Contemporary Art Tribute Gallery to Anita Reiner

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Installation view of A Tribute to Anita Reiner

This fall, the Phillips is host to a tribute exhibition in memory of Anita Reiner, one of DC’s most active art collectors. The installation includes works by renowned contemporary artists such as Anselm Kiefer, Wangechi Mutu, Robert Mapplethorpe, El Anatsui, Shilpa Gupta, and Shirin Neshat, among others.

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Installation view of Gabriel Orozco’s Common Dream (Sheep) (1996) and Zhang Huan’s Ash Head No. 24 (2007).

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Installation view of Mimmo Paladino’s Vento del mattino (1981) and Wangechi Mutu’s Blackthrone XII (2012).

Director’s Desk: A Closer Look at Made in the USA

Did you know that the Founder Duncan Phillips and his wife Marjorie had a painting studio in the upstairs of their house? Director Dorothy Kosinski explains how Phillips’s lifestyle and exceptional  support of contemporaries like Arthur Dove, Ernest Lawson, and  Rockwell Kent “shows the intensity of that relationship with the artist, the living artist, the practitioner. That’s obviously what made Duncan Phillips the happiest, the most engaged.”

In Memory of Anita Reiner

Anita Reiner standing in front a human figure cloaked in black.

Photo: Courtesy Wendy Grossman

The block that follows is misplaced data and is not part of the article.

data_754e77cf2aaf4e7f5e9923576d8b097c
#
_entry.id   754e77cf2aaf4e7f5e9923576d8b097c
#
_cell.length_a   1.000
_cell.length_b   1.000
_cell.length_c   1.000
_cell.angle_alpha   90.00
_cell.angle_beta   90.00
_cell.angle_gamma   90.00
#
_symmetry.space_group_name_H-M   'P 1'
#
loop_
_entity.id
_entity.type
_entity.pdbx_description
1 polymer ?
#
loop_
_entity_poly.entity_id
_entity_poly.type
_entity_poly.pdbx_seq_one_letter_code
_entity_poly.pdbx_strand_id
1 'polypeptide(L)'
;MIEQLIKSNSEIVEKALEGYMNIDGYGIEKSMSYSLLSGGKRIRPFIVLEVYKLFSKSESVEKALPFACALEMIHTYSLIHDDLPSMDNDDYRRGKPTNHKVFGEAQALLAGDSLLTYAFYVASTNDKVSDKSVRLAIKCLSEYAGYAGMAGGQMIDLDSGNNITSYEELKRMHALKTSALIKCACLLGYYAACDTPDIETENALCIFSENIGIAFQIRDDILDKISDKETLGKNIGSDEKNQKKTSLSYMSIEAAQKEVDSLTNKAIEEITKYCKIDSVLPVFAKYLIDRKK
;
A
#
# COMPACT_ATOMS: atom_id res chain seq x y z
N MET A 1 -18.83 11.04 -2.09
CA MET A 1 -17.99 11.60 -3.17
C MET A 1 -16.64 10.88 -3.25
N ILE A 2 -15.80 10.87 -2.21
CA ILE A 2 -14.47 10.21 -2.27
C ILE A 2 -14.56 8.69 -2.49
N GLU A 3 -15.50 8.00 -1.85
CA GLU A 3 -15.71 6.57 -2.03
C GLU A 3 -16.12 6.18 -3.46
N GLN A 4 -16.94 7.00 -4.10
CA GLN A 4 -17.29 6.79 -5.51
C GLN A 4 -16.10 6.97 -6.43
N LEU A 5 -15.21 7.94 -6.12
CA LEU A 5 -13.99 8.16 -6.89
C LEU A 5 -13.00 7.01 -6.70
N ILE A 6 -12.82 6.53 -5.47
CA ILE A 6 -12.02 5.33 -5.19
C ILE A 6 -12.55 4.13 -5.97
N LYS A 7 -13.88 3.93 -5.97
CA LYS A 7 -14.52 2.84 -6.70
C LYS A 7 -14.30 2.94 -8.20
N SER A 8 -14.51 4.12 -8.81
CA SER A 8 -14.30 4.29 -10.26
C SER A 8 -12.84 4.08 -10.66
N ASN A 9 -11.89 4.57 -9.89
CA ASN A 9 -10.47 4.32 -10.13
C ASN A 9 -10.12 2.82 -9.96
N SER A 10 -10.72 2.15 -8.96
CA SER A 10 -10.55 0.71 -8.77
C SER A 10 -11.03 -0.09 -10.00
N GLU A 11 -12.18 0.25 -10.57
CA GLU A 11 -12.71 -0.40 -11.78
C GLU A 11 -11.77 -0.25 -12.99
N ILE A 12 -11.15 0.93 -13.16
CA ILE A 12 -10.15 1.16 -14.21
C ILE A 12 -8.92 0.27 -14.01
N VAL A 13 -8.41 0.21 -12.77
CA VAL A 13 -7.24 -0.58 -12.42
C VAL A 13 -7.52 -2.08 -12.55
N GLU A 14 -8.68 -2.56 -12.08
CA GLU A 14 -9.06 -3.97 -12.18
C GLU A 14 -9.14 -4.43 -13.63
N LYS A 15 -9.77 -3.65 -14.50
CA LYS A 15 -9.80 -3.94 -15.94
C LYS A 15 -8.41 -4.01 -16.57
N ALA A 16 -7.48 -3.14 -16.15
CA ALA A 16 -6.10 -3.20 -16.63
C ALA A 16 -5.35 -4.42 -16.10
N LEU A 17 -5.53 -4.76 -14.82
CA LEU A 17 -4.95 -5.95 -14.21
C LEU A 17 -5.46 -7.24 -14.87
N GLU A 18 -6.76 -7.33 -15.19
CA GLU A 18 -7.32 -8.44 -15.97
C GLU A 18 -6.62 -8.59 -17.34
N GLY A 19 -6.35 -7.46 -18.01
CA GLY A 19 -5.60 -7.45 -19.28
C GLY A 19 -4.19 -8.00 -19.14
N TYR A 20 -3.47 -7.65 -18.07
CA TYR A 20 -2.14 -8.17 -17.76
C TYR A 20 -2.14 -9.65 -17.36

Passionate art lover and Phillips friend Anita Reiner passed away on August 15, 2013. Anita and her husband, Burton, became International Forum members in 2009 and enthusiastically joined Phillips trips to Dallas-Fort Worth and Art Basel Miami Beach.

Phillips Curatorial Associate Wendy Grossman relays this touching story of Anita’s early connection with the Phillips:

“A serendipitous encounter at The Phillips Collection in the early years of her quest to learn about modern art was instrumental in shaping the open-minded attitude that ultimately guided Anita’s collecting philosophy. While looking inquisitively at the newly installed paintings by Mark Rothko, she was approached by an elderly gentleman—as she tells it—who asked her what she thought. To which she mumbled an indifferent reply. The man told her: ‘Young lady, you always have to meet new art half way.’ She never forgot that. The man, she subsequently learned, was Duncan Phillips.”